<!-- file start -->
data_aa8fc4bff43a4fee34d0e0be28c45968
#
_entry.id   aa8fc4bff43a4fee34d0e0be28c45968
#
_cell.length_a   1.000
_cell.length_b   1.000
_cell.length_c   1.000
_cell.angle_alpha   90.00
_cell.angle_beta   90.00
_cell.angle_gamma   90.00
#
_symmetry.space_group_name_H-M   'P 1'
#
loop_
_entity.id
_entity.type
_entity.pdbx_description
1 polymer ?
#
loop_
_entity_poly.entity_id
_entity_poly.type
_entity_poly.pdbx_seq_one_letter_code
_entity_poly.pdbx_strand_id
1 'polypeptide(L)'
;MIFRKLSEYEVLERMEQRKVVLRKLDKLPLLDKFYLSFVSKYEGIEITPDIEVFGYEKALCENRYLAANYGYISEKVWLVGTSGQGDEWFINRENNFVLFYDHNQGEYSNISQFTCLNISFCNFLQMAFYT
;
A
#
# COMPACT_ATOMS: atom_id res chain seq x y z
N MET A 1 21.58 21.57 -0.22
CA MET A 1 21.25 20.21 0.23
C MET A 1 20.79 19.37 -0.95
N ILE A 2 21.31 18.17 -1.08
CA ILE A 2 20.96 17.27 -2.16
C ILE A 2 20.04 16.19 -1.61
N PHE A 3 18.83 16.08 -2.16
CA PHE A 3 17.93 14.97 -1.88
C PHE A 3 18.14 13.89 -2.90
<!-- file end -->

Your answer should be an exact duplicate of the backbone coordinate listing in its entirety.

data_aa8fc4bff43a4fee34d0e0be28c45968
#
_entry.id   aa8fc4bff43a4fee34d0e0be28c45968
#
_cell.length_a   1.000
_cell.length_b   1.000
_cell.length_c   1.000
_cell.angle_alpha   90.00
_cell.angle_beta   90.00
_cell.angle_gamma   90.00
#
_symmetry.space_group_name_H-M   'P 1'
#
loop_
_entity.id
_entity.type
_entity.pdbx_description
1 polymer ?
#
loop_
_entity_poly.entity_id
_entity_poly.type
_entity_poly.pdbx_seq_one_letter_code
_entity_poly.pdbx_strand_id
1 'polypeptide(L)'
;MIFRKLSEYEVLERMEQRKVVLRKLDKLPLLDKFYLSFVSKYEGIEITPDIEVFGYEKALCENRYLAANYGYISEKVWLVGTSGQGDEWFINRENNFVLFYDHNQGEYSNISQFTCLNISFCNFLQMAFYT
;
A
#
# COMPACT_ATOMS: atom_id res chain seq x y z
N MET A 1 21.58 21.57 -0.22
CA MET A 1 21.25 20.21 0.23
C MET A 1 20.79 19.37 -0.95
N ILE A 2 21.31 18.17 -1.08
CA ILE A 2 20.96 17.27 -2.16
C ILE A 2 20.04 16.19 -1.61
N PHE A 3 18.83 16.08 -2.16
CA PHE A 3 17.93 14.97 -1.88
C PHE A 3 18.14 13.89 -2.90